Mean time to contain measures the time it takes for security teams to fully contain all sorts of security risks or incidents. It’s a period between the alert and the isolation of affected systems, ensuring the issue stops harming the system or spreading further. A low MTTC indicates that the organization is fast and efficient in responding to security incidents.

How to calculate mean time to contain

The mean time to contain is counted by determining the period you want to examine, adding up the time spent detecting and containing the issue, and dividing it by the number of incidents. For example, if you’ve spent eight hours to contain security incidents in a particular week, during which two separate issues occurred, your MTTC is four hours.

MTTP: Mean time to patch

Mean time to patch definition

Most often used in the cybersecurity sector, the mean time to patch metric reveals the average time it takes for an organization to apply newly released security patches to its software, systems, and devices. Timely patching helps to protect systems from known vulnerabilities and reduce the risk of security breaches, making MTTP critical for maintaining a solid security posture. The rule is the lower the MTTP, the better

How to calculate mean time to patch

The mean time to patch is calculated by subtracting the time difference between the patch’s release date and the moment when the company installs the patch on its systems and devices. For better understanding, if a new patch for the software you use was released on January 4, but you implemented it on January 6, your MTTP is two days.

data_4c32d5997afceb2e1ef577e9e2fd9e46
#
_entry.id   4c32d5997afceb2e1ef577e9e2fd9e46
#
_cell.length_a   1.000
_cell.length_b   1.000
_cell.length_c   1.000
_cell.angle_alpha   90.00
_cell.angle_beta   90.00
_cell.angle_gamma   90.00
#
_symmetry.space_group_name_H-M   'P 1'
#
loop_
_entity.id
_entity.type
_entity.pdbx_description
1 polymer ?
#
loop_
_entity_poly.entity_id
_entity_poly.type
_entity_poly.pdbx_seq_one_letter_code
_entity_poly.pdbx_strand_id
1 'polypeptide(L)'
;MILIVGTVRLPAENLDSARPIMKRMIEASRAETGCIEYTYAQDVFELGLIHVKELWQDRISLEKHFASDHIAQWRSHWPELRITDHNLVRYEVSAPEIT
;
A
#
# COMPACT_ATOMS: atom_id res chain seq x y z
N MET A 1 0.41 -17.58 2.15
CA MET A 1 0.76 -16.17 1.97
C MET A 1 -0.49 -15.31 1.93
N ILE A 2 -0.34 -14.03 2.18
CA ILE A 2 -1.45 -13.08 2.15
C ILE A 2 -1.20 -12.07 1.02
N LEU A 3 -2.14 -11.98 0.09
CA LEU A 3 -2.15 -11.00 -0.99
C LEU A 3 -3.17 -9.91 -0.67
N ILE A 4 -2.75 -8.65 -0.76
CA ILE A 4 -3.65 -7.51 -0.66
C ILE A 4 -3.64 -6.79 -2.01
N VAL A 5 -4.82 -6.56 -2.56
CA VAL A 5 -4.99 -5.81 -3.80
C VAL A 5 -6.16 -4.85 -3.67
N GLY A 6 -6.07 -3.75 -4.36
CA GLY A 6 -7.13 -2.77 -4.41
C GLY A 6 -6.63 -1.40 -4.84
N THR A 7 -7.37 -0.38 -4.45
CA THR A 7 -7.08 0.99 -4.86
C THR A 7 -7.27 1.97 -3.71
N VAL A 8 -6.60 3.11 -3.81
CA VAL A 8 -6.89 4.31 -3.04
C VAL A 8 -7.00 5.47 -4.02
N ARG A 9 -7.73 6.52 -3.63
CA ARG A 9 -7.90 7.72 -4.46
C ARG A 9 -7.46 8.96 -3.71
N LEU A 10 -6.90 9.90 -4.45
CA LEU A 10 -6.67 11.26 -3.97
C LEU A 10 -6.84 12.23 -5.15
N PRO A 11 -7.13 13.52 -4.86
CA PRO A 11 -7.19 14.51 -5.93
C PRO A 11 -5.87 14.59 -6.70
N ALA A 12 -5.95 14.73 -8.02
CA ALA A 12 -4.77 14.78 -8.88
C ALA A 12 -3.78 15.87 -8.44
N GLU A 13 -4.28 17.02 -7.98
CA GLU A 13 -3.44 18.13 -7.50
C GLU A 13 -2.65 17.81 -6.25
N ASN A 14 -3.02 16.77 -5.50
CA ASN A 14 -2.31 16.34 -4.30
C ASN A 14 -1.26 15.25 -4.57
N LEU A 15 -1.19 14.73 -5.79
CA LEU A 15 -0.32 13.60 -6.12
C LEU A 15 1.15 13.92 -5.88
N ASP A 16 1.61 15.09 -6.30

MTTA: Mean time to acknowledge

Mean time to acknowledge definition

Mean time to acknowledge shows how long it takes for the company to notice the security alert and acknowledge that an incident has occurred. It starts from the first issue alert and lasts until the company recognizes a security incident and takes action to deal with it. MTTA is typically used to assess how responsive the respective teams are and check if the system is suffering from alert fatigue.

How to calculate mean time to acknowledge

MTTA is calculated by determining the period you want to assess, then summing up the time between the alerts and their acknowledgment, and dividing it by the number of incidents. So if your team spent 10 hours acknowledging issues resulting from five different incidents that happened last week, your MTTA for that week is two hours.

The importance of tracking incident management

The discussed incident management tools are crucial for gaining insight into organizations’ incident response apparatus and staff efficiency. MTTR metrics help companies identify bottlenecks in current incident resolution processes and make necessary improvements. They also help recognize areas with bigger downtime than they should have and reduce it. When incident management tools are used in combination, they can provide a comprehensive outline of how effectively incident response teams are handling malfunctions and security issues.

MTTR metrics are vital for reducing the impact of data breaches and cyberattacks because they closely monitor the staff’s response times. Thanks to incident management tools, companies can more accurately set performance benchmarks for incident management teams.

Incident management tools can help boost an organizations’ resilience against cyberattacks and help them better manage system failures.